• Australian New Zealand Clinical Trials Registry
  • Chinese Clinical Trials Registry
  • Clinical Research Information Service, Republic of Korea
  • Clinical Trials Registry – India
  • German Clinical Trials Register
  • EU Clinical Trials Register
  • Iranian Registry of Clinical Trials
  • International Standard Randomized Controlled Trial Number (ISRCTN.org) Register
  • Japan Primary Registries Network
  • The Netherlands National Trial Register
  • Pan African Clinical Trial Register
  • Brazilian Clinical Trials Registry
  • Cuban Public Registry of Clinical Trials
  • Sri Lanka Clinical Trials Registry

HHS and NIH Request Public Comments on Steps to Enhance Transparency of Clinical Trial Results

The Department of Health and Human Services (HHS) and the National Institutes of Health (NIH) are releasing for public comment two proposals to increase the transparency of clinical trials via information submitted to ClinicalTrials.gov, a publicly accessible database operated by the National Library of Medicine. The first is a Notice of Proposed Rulemaking (NPRM) that describes proposed regulations for registering and submitting summary results of certain clinical trials to ClinicalTrials.gov in compliance with Title VIII of the Food and Drug Administration Amendments Act of 2007 (FDAAA). A major proposed change from current requirements is the expansion of the scope of clinical trials required to submit summary results to include trials of unapproved, unlicensed, and uncleared products. The second proposal is a draft NIH policy that would extend the similar registration and reporting requirements to all clinical trials funded by NIH, regardless of whether they are subject to FDAAA. Both proposals aim to improve public access to information about specified clinical trials, information that is not necessarily available from other public sources. The proposals are not intended to affect the design or conduct of clinical trials or define what type of data should be collected during a clinical trial. Rather, they aim to ensure that information about clinical trials and their results are made publicly available via ClinicalTrials.gov. A summary of the proposed changes is available from the NIH.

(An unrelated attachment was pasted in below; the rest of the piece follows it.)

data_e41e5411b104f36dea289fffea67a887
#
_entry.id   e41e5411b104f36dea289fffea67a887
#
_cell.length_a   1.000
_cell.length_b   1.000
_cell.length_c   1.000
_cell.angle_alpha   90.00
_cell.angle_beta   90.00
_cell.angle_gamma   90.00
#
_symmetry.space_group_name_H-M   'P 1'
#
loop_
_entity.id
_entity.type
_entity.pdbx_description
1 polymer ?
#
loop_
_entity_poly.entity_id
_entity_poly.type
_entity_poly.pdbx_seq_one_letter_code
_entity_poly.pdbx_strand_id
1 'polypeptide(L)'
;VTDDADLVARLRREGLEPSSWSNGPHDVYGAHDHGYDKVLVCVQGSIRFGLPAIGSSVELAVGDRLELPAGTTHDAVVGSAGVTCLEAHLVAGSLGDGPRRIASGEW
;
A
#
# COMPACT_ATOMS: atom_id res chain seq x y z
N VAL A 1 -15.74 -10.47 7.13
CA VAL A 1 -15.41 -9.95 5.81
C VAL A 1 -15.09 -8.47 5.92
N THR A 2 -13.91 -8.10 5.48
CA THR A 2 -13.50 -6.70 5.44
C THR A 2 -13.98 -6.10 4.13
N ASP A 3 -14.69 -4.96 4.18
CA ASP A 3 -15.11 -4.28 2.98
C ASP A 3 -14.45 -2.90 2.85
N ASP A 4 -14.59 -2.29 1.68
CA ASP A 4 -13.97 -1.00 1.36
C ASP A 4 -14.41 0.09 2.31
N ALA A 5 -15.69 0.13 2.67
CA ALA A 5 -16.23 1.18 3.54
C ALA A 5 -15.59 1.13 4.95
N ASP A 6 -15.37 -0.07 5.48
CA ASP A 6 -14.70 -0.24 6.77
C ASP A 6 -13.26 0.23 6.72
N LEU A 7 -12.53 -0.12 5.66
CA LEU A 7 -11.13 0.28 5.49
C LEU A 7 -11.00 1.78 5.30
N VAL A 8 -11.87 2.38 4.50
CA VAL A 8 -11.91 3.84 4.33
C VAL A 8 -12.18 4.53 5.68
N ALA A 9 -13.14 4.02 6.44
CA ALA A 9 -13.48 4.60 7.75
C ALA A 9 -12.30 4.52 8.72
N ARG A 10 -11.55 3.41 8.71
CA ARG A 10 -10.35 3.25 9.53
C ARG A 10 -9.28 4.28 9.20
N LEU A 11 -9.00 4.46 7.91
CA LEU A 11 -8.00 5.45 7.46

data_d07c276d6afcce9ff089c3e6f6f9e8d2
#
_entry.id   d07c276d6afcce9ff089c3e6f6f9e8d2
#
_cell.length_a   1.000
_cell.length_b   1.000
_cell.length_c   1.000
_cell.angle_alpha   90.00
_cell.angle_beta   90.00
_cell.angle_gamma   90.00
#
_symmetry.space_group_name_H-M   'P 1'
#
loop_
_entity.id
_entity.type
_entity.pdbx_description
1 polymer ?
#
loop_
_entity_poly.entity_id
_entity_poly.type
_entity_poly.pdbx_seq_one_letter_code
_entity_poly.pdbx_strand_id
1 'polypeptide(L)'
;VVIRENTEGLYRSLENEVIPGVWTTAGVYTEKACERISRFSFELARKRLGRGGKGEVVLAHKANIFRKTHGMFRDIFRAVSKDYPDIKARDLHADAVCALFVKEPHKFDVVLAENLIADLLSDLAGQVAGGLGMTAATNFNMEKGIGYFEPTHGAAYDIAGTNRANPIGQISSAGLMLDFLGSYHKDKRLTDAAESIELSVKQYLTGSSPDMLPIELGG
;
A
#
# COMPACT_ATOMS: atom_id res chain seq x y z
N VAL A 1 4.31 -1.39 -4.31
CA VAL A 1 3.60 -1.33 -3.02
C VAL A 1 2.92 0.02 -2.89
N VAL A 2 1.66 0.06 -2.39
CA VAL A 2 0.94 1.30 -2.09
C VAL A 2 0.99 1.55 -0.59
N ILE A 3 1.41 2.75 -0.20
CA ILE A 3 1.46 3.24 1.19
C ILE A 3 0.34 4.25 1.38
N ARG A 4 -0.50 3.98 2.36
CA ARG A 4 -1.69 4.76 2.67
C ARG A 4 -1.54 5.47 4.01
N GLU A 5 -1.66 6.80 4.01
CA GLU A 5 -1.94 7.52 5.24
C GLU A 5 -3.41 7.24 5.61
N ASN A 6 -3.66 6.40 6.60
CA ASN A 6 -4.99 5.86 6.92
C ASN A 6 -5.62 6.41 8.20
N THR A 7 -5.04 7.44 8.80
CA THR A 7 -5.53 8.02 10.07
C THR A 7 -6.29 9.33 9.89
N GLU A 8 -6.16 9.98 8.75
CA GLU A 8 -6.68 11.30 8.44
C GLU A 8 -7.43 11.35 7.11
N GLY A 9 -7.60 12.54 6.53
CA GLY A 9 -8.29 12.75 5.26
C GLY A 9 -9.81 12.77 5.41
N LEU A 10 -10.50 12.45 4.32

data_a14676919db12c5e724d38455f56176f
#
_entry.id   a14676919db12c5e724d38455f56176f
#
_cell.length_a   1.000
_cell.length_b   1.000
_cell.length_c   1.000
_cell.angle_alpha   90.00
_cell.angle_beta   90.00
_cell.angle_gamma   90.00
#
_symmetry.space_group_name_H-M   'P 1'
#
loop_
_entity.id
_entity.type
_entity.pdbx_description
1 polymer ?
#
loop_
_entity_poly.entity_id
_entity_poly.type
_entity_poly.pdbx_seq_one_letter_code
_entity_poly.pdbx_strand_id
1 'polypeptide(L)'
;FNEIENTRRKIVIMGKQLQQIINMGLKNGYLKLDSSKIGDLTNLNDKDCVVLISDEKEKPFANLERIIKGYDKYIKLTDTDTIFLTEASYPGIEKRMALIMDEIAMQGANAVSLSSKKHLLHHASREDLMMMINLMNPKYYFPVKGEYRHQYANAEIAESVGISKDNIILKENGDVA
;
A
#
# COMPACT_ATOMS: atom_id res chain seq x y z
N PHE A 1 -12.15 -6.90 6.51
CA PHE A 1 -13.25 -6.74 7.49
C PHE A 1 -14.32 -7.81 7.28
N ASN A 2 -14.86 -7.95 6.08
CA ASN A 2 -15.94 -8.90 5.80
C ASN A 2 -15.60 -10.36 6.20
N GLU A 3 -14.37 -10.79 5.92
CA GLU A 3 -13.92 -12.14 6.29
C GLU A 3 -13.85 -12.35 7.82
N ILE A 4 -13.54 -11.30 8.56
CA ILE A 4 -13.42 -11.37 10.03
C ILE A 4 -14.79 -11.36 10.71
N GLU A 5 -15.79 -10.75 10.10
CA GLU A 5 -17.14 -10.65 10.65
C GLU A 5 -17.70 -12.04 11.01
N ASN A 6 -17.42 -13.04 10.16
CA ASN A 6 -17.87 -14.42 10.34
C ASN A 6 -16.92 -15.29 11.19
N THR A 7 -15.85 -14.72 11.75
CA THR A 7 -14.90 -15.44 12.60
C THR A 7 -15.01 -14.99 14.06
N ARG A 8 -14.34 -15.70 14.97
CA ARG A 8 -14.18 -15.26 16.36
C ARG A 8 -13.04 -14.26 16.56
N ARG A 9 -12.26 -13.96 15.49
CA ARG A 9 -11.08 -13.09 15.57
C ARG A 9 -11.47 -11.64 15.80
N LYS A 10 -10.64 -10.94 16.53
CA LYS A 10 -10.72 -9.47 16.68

The public may comment on any aspect of the NPRM or proposed NIH Policy. Written comments on the NPRM should be submitted to docket number NIH-2011-0003. Commenters are asked to indicate the specific section of the NPRM to which each comment refers. Written comments on the proposed NIH Policy should be submitted electronically to the Office of Clinical Research and Bioethics Policy, Office of Science Policy, NIH, via email; mail at 6705 Rockledge Drive, Suite 750, Bethesda, MD 20892; or by fax at 301-496-9839, by March 23, 2015. All comments will be considered in preparing the final rule and final NIH Policy.